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Get Organized: I will first start in the pantry. I try to arrange all of my canned/dry goods in categories. I put all tomato based products together, canned veggies, soups, beans, etc.
Start The Inventory:I write down exactly what I have and the quantities of everything in my pantry, freezer, and refrigerator
Start Planning: Once I have my inventory I go through some recipe ideas I have on hand or look some up using a recipe finder online that allows you to type which items you already have then pops out a recipe.
Make A Shopping List: I may have 5 items but need two to complete the recipe. I create a list for the missing items so I am not buying too many things that are not needed.
Write Out A Calendar: You can schedule when you will prepare menu items or you can just make a list and cross them off as you prepare them.
By doing reverse menu planning you are saving money, using up everything you have, being more organized, and ensuring you are eating at home more often. With out a plan you are planning to fail.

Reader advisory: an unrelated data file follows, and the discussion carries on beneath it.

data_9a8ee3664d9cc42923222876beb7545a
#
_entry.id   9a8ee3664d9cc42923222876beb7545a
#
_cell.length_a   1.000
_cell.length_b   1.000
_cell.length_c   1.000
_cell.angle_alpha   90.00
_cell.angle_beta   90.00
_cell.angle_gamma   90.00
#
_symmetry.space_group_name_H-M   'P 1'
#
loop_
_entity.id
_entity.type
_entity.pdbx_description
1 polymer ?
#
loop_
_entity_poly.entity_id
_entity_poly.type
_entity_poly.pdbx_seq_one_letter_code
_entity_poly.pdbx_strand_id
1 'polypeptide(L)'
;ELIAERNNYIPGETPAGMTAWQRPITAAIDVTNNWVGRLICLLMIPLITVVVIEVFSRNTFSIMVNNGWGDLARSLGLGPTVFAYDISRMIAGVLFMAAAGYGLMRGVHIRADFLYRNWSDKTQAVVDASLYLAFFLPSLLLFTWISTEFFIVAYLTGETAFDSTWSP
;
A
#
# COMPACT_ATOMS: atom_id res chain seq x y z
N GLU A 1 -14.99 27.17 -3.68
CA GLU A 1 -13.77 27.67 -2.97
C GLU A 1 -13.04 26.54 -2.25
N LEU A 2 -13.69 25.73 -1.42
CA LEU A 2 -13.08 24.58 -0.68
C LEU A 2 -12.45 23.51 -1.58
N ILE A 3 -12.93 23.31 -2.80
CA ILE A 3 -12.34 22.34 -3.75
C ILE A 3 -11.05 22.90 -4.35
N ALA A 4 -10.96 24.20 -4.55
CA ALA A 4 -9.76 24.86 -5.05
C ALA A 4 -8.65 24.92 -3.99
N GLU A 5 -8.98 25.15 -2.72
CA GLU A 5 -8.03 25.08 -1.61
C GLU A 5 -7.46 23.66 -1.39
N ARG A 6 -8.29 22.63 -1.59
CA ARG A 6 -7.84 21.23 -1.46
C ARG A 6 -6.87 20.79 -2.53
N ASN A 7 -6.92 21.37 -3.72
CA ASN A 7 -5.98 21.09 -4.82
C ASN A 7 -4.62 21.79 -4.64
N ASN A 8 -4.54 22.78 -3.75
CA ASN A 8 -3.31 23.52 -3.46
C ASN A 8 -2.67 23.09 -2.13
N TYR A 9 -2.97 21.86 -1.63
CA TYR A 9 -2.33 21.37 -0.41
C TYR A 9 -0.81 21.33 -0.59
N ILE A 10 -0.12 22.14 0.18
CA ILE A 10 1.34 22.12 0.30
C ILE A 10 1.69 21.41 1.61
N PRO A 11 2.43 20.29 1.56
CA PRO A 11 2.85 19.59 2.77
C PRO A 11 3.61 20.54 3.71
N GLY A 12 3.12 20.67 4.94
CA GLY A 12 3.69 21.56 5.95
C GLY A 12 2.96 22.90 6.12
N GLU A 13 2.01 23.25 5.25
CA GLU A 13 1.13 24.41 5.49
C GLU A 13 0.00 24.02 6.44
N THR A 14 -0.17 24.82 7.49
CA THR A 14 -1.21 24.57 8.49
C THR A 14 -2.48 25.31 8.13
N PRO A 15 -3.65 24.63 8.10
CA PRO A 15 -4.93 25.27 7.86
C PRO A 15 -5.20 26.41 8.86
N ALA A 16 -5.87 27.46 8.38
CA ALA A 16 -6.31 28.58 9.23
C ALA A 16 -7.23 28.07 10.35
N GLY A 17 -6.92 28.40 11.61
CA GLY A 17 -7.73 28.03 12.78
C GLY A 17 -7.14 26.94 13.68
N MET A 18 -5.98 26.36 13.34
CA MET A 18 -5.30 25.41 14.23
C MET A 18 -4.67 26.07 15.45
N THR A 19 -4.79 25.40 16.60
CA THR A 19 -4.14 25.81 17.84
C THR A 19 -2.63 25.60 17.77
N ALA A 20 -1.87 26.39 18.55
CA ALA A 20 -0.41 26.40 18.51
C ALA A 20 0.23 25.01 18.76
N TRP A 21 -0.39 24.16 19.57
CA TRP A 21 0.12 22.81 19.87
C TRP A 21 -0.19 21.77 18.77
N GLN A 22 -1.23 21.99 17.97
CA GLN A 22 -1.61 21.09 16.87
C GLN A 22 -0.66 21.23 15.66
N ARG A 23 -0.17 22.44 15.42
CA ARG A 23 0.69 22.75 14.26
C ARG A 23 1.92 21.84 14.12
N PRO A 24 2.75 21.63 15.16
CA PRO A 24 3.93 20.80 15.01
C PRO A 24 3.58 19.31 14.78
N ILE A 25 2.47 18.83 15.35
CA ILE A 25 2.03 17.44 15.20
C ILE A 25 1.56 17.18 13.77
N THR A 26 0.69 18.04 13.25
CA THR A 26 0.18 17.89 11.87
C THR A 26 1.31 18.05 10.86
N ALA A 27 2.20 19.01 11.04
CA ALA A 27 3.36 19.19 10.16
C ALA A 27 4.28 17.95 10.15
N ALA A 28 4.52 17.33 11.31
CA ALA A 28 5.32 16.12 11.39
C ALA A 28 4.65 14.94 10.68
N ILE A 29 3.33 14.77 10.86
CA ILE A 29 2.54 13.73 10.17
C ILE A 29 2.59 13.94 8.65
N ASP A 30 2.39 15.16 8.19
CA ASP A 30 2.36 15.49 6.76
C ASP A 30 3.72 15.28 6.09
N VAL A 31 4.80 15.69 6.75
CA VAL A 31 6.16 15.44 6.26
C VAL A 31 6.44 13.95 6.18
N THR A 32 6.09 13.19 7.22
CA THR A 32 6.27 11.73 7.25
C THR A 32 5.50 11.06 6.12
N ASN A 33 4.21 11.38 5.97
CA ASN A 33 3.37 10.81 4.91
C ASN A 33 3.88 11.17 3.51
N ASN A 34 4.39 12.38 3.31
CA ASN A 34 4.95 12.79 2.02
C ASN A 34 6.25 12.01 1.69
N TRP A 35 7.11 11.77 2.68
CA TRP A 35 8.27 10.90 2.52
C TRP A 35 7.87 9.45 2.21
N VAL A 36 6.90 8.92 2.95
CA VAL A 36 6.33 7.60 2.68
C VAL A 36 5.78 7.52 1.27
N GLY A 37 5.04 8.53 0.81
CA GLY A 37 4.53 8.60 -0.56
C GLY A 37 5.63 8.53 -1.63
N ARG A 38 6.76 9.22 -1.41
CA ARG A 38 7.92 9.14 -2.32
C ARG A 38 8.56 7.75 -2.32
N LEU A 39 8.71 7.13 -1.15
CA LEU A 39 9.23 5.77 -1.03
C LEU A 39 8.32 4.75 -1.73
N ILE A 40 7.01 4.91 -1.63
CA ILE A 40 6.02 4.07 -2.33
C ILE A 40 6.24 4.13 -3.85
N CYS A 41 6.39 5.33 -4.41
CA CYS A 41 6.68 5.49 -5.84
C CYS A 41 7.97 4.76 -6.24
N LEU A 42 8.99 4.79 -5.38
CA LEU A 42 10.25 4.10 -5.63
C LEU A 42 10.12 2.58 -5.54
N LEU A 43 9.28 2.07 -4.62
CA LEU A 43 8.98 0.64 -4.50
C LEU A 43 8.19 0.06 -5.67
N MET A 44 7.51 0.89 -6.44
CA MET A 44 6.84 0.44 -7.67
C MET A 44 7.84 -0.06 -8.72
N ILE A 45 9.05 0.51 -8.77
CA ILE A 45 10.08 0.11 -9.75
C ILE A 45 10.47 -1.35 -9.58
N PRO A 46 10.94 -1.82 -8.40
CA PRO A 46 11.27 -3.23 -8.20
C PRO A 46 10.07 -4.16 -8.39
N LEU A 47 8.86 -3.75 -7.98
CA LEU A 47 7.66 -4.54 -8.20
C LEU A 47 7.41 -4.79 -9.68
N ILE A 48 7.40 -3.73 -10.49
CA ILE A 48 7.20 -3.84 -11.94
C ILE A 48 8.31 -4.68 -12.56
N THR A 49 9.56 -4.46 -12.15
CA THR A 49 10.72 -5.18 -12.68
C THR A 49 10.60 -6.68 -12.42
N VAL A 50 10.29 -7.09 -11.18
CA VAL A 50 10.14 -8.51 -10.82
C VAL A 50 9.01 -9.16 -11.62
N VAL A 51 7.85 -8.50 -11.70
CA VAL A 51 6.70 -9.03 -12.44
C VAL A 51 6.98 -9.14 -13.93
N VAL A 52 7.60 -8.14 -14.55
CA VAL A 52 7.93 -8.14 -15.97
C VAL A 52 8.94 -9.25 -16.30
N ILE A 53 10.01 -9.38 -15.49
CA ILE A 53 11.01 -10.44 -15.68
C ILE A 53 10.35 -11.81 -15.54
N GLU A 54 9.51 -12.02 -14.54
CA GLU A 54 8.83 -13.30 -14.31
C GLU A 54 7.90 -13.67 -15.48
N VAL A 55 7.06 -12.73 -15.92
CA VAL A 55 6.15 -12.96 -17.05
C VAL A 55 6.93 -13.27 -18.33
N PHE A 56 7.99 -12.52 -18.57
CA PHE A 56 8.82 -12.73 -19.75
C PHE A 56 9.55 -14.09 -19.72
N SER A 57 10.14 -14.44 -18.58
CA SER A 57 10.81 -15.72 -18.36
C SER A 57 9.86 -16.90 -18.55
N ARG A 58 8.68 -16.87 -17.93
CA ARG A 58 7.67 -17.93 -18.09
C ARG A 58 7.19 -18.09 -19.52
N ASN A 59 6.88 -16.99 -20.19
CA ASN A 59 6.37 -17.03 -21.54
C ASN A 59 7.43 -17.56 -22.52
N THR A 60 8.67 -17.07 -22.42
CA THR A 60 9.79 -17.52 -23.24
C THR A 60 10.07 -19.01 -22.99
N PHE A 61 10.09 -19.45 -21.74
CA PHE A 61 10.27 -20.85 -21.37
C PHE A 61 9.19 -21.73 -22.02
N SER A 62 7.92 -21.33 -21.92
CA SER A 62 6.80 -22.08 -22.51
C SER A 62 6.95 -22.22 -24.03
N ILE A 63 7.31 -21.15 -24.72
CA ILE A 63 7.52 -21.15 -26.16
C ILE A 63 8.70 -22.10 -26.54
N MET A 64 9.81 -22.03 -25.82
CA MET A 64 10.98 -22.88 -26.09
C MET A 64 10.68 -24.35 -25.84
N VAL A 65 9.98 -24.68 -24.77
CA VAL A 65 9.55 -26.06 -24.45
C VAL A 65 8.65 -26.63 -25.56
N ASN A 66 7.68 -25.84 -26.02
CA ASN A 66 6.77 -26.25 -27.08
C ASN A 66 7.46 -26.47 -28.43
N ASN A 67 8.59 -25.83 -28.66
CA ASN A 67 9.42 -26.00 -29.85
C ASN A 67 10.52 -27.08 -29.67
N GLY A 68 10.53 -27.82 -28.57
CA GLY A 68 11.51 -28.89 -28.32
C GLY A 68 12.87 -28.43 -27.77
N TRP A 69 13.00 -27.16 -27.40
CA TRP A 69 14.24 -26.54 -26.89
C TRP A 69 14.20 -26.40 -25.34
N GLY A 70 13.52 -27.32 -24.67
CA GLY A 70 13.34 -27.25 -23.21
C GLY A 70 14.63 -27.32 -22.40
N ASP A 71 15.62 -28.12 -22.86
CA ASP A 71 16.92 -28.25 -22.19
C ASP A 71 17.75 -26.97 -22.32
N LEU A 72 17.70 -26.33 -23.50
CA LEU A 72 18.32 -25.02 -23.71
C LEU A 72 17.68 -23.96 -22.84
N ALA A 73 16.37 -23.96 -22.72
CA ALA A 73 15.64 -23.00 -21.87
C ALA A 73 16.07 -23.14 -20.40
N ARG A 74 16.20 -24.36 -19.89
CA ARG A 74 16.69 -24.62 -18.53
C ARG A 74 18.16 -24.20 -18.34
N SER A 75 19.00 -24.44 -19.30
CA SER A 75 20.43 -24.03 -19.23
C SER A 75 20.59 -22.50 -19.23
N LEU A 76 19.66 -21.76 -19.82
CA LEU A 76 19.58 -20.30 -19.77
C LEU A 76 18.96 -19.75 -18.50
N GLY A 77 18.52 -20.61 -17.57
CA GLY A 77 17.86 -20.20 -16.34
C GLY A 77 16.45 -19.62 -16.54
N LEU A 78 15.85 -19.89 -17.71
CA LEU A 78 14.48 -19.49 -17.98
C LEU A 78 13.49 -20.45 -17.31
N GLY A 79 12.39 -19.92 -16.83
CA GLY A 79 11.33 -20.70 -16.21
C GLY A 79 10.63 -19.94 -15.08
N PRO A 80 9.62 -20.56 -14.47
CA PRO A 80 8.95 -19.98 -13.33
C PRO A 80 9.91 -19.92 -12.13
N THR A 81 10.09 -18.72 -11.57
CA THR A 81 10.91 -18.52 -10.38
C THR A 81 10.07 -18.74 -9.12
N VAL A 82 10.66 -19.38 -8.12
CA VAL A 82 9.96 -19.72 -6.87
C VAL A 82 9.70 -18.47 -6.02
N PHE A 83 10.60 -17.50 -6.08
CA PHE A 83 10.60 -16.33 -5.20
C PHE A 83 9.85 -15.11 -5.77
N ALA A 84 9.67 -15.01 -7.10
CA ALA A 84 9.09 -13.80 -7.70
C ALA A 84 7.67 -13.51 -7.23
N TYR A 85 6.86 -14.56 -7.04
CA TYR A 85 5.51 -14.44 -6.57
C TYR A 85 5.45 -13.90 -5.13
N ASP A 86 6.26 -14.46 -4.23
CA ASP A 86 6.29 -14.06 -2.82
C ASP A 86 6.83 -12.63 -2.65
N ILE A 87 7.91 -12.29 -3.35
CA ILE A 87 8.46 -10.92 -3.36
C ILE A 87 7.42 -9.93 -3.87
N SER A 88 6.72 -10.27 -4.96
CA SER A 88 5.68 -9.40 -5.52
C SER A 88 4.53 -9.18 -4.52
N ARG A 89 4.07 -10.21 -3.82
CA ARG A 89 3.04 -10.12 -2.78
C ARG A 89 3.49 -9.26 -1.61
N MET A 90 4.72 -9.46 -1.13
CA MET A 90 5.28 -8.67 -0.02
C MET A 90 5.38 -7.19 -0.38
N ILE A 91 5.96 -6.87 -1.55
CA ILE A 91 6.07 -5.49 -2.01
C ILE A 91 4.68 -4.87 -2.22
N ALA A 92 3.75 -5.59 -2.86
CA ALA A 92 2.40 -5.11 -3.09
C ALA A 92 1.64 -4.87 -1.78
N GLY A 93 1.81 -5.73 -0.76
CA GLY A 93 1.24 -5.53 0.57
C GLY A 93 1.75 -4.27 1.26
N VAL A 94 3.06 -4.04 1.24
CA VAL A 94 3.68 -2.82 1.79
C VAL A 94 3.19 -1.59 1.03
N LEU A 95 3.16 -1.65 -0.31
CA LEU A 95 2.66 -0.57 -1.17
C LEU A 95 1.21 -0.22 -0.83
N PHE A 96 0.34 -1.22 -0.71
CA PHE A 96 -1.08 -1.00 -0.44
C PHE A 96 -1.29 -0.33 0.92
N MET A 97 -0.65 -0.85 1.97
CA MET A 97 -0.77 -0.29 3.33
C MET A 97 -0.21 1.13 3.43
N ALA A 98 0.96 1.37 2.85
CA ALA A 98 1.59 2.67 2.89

By Misty from Aurora, CO
This is so simple. Maybe most of you are already doing this, but I just thought of it a couple of weeks ago.
I tell my family I don't mind cooking or cleaning up but I hate trying to figure out what to cook. I got index cards, and wrote out a menu on each card including beverage and dessert. In the top right corner I labeled them "Chicken, Beef and Pork". On the top left corner, I put a large "O" if this was an oven dish.
In the menu itself I listed a couple of veggies, so I was offered a choice. In the evening after dinner dishes are done, I flip through my cards to see if I need to thaw a roast, or start beans soaking. I'm not limited to those menus but it's so nice to have the help when I need it and to know ahead of time what I'm going to cook without having to think!